Resurrection: The Struggle for a New Russia
Resurrection plunges the reader directly into the thick of events so that one all but feels Yeltsin's breath upon one's face - he is drunk one day, in command the next, as volatile as the fragmented country he tries to lead. Remnick's new Russia springs to life through vivid portraits of its players: the half-Jewish anti-Semite Zhirinovsky, "a hater, a crank, a nut"; the young (and purged) economist Yegor Gaidar, champion of "shock therapy" and market reform; Vladimir Gusinsky, Russia's Citizen Kane ("a first-generation capitalist living in a jungle world with few rules or restraints"); Aleksandr Solzhenitsyn, who returned from a twenty-year exile to find a country freed from communism but still steeped in misery - and nostalgia. These portraits emerge against a background dominated by the war in Chechnya, which Remnick visits in a bloody and unforgettable chapter, and a Moscow in turbulent transition.
Results 1-3 of 49
The conflict between a Westernizing and a nationalist impulse had deep
historical roots and played on emotional urges deep inside nearly every Russian.
Some Russian thinkers, like Herzen, understood that the typical Russian is both ...
The focus of the little museum was a television and videotape player that played,
over and over, the history of the cathedral's rise and fall. Along with a fifth-grade
class out for a field trip, I took a seat and watched. The narrator, in a grave March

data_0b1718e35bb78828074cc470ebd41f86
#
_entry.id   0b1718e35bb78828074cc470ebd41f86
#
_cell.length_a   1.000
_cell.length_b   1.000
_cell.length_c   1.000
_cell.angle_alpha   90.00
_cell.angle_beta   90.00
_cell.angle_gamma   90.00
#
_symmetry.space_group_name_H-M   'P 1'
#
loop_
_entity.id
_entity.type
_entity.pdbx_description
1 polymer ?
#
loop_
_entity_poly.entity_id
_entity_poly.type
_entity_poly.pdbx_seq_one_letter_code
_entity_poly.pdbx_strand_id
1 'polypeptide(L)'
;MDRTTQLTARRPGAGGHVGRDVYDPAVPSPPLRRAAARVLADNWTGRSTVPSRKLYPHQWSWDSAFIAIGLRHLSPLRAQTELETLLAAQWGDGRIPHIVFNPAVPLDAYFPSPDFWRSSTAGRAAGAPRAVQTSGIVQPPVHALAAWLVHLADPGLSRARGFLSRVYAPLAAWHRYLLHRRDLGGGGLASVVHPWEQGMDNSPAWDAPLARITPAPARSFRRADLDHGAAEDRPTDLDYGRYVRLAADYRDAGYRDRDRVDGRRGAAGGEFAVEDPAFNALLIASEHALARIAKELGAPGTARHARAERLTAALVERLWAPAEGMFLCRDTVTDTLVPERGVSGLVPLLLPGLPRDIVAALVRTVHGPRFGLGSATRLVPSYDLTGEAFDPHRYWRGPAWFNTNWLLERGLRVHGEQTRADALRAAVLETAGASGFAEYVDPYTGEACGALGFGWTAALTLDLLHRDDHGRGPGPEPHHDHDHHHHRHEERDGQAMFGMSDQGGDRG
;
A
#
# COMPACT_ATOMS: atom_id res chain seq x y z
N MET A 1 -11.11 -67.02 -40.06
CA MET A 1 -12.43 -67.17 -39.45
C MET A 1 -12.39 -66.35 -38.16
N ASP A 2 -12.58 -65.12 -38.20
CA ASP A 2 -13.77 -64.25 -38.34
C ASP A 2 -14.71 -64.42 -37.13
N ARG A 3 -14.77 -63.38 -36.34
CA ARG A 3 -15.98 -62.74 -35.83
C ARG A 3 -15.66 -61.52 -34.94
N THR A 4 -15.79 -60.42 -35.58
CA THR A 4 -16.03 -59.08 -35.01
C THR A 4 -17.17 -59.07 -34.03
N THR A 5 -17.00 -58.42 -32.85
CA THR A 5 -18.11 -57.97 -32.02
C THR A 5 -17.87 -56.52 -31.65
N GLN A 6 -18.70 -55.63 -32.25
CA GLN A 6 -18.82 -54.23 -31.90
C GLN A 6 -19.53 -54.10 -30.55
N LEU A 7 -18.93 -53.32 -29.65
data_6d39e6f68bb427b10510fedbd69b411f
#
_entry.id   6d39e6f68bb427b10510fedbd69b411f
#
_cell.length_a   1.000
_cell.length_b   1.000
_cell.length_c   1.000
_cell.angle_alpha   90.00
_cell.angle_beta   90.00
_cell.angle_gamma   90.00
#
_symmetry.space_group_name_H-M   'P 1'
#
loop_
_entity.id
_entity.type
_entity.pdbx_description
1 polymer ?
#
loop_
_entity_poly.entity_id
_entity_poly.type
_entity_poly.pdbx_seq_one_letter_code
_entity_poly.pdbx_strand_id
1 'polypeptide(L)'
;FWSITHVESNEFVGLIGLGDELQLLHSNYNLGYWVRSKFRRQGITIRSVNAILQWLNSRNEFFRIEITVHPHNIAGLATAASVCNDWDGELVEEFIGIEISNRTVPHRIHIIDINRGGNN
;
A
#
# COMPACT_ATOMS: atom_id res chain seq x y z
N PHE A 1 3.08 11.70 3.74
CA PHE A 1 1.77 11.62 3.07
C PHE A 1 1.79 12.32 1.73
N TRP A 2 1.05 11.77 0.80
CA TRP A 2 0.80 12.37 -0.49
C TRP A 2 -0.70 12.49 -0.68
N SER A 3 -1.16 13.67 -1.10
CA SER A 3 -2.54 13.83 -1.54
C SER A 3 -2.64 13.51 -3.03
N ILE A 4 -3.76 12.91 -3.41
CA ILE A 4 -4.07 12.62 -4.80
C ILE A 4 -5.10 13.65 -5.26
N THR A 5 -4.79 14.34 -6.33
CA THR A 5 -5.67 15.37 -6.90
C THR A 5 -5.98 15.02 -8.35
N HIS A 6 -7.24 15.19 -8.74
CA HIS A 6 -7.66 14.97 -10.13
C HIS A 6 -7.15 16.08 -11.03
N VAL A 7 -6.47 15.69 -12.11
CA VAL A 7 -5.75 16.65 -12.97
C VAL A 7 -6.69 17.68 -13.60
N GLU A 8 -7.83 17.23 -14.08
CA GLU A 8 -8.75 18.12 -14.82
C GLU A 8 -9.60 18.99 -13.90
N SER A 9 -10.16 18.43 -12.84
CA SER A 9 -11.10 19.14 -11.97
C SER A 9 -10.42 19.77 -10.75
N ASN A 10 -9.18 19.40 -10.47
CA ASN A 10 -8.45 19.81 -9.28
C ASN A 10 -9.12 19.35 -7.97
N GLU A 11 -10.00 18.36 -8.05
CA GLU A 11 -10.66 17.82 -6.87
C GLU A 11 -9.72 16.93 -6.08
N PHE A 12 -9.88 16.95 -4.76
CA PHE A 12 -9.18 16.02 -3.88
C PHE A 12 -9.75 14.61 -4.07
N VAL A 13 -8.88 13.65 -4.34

They played tennis, took saunas, stayed up through the night talking, drinking “Of
course, Korzhakov is not very well educated and has some odd ideas about
human rights, but he was extremely loyal to Yeltsin,” said one former Kremlin ...
What people are saying - Write a review
RESURRECTION: The Struggle for a New RussiaUser Review - Kirkus
It would be hard for New Yorker writer Remnick to do anything quite as good as his Pulitzer Prizewinning Lenin's Tomb (1993), but his study of Russia since 1991 shows all the restless intelligence ... Read full review
Resurrection: the struggle for a new RussiaUser Review - Not Available - Book Verdict
In this follow-up to Lenin's Tomb (LJ 6/15/93), which focused on the collapse of the USSR, Remnick concentrates on the post-Soviet scene and its prospects. We meet a rich variety of personalities ... Read full review
The Lost Empire
The October Revolution
The Great Dictator
12 other sections not shown
Other editions - View all
The Noblest Triumph: Property and Prosperity Through the Ages
No preview available - 1999